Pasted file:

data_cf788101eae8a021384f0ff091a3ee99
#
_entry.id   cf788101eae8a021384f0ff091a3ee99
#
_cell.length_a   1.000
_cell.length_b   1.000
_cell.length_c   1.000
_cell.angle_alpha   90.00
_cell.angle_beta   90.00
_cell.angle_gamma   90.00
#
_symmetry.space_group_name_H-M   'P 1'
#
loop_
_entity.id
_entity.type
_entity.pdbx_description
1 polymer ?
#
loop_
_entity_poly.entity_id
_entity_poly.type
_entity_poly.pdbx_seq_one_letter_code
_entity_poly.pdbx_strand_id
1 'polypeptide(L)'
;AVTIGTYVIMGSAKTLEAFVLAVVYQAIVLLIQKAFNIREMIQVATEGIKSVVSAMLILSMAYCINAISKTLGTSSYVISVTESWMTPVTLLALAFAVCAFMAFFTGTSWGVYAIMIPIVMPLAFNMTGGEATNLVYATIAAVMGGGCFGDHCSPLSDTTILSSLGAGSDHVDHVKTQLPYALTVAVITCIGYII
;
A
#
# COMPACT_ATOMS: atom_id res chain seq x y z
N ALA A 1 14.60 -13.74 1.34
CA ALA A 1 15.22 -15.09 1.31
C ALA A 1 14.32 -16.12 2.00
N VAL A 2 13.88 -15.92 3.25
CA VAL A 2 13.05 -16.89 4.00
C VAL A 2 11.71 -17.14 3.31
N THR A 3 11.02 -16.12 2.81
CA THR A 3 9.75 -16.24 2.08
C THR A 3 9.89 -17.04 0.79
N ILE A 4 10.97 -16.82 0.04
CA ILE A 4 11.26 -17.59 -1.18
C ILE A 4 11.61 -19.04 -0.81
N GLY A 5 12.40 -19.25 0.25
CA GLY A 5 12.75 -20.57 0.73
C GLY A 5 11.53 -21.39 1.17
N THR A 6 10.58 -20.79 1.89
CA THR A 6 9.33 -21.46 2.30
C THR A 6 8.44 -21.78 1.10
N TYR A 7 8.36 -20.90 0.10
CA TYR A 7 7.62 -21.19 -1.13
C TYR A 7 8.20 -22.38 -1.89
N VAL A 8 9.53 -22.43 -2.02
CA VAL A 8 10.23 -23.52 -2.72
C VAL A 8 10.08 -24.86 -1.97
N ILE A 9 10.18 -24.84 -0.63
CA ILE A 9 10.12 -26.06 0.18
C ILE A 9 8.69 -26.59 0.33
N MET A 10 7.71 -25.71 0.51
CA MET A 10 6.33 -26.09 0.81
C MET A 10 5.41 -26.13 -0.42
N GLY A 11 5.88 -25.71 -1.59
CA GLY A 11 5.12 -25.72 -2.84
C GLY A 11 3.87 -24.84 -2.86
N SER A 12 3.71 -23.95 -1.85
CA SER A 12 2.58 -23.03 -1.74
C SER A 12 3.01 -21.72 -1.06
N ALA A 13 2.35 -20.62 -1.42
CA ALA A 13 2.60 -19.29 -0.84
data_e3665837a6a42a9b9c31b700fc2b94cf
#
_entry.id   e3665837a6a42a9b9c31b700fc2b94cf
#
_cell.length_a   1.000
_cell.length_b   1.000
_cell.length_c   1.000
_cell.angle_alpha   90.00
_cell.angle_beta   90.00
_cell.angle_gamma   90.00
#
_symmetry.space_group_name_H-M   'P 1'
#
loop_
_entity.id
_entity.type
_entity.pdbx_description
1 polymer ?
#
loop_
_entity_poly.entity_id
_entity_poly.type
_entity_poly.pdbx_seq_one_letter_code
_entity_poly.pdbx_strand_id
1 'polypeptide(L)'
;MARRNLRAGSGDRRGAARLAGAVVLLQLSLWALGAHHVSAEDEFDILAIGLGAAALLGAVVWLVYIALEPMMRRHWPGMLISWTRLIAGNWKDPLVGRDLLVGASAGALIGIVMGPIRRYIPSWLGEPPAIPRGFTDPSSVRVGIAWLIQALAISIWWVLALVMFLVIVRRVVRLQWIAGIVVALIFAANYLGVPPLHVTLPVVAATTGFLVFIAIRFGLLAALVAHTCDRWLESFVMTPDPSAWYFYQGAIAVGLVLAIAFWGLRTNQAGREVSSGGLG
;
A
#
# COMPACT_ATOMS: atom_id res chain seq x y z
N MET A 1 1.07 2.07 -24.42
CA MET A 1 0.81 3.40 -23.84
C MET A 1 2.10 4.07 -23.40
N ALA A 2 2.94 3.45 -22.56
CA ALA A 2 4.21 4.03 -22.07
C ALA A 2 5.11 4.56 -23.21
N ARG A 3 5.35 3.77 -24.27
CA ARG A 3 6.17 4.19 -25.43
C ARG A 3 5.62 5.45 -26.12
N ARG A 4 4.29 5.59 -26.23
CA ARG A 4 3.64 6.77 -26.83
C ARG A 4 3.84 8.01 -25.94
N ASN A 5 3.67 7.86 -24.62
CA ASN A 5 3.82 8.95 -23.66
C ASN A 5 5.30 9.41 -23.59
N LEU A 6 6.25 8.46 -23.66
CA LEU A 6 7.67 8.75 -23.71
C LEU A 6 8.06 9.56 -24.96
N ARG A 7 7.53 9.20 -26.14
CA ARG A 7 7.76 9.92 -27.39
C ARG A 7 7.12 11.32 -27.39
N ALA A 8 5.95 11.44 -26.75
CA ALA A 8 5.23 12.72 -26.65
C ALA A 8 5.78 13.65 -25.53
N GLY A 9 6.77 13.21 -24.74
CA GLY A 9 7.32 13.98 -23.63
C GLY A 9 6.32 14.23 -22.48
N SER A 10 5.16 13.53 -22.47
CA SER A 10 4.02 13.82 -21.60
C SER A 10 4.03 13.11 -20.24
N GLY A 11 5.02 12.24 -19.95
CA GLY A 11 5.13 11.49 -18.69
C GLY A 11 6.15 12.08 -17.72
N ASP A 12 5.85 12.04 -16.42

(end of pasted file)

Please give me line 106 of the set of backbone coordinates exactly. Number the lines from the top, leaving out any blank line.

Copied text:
CA ARG A 3 6.17 4.19 -25.43